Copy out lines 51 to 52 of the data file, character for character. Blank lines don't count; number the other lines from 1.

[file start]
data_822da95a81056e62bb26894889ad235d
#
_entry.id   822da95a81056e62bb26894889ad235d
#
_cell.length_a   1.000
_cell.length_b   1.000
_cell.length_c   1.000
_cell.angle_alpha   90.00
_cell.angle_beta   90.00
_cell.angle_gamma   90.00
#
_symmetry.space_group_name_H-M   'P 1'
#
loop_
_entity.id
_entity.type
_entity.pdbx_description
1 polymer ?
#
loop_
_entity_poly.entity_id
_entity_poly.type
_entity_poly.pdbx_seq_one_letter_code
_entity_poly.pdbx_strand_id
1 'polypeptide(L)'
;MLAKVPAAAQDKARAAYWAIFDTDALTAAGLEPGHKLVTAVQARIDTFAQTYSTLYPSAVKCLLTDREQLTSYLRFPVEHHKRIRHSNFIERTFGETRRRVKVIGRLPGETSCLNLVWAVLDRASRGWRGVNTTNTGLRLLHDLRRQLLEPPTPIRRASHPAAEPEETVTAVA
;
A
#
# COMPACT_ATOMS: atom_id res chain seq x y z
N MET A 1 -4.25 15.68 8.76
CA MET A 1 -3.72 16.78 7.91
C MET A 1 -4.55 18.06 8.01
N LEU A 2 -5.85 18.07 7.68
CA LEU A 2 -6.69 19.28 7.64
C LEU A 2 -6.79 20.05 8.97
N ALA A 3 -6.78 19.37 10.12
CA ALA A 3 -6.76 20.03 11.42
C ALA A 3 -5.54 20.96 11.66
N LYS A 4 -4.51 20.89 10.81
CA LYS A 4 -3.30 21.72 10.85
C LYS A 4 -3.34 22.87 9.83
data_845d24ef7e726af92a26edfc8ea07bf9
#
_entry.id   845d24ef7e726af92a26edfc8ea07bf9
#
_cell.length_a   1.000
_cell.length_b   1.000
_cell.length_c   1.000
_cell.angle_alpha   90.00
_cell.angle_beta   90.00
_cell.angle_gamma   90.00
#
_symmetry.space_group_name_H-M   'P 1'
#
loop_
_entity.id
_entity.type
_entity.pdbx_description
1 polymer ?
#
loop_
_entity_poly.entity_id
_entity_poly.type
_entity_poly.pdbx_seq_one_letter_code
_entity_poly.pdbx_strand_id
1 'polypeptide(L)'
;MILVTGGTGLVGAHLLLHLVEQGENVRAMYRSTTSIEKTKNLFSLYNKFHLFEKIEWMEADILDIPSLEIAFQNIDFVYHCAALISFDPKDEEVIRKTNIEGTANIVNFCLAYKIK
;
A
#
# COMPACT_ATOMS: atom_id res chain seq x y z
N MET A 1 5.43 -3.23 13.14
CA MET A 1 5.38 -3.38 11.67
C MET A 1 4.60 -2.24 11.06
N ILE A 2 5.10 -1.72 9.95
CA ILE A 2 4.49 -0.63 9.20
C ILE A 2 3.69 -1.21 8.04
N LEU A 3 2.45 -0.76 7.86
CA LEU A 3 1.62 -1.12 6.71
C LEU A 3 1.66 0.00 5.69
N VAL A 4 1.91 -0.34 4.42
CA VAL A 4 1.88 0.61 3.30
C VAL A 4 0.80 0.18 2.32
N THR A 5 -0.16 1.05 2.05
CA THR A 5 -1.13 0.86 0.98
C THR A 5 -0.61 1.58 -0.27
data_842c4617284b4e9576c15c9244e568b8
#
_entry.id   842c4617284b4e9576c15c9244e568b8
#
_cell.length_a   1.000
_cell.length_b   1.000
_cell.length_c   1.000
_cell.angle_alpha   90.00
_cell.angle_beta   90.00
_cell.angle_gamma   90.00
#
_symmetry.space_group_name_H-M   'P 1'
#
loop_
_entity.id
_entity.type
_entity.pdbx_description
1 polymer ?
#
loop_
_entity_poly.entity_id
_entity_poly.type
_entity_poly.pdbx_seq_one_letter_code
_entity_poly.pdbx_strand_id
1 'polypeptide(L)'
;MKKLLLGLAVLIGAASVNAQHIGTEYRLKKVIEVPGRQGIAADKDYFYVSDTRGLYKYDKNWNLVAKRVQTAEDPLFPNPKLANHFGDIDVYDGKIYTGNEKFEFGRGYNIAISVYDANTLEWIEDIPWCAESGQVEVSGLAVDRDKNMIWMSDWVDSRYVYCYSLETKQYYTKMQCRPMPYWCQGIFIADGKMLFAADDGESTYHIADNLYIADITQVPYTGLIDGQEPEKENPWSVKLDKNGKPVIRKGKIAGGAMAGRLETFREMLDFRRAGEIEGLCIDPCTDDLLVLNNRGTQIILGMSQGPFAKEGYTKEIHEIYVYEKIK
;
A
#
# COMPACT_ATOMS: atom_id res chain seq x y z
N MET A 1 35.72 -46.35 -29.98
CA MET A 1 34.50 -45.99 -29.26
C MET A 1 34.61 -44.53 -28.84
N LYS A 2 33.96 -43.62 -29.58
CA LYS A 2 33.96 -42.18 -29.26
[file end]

_cell.angle_beta   90.00
_cell.angle_gamma   90.00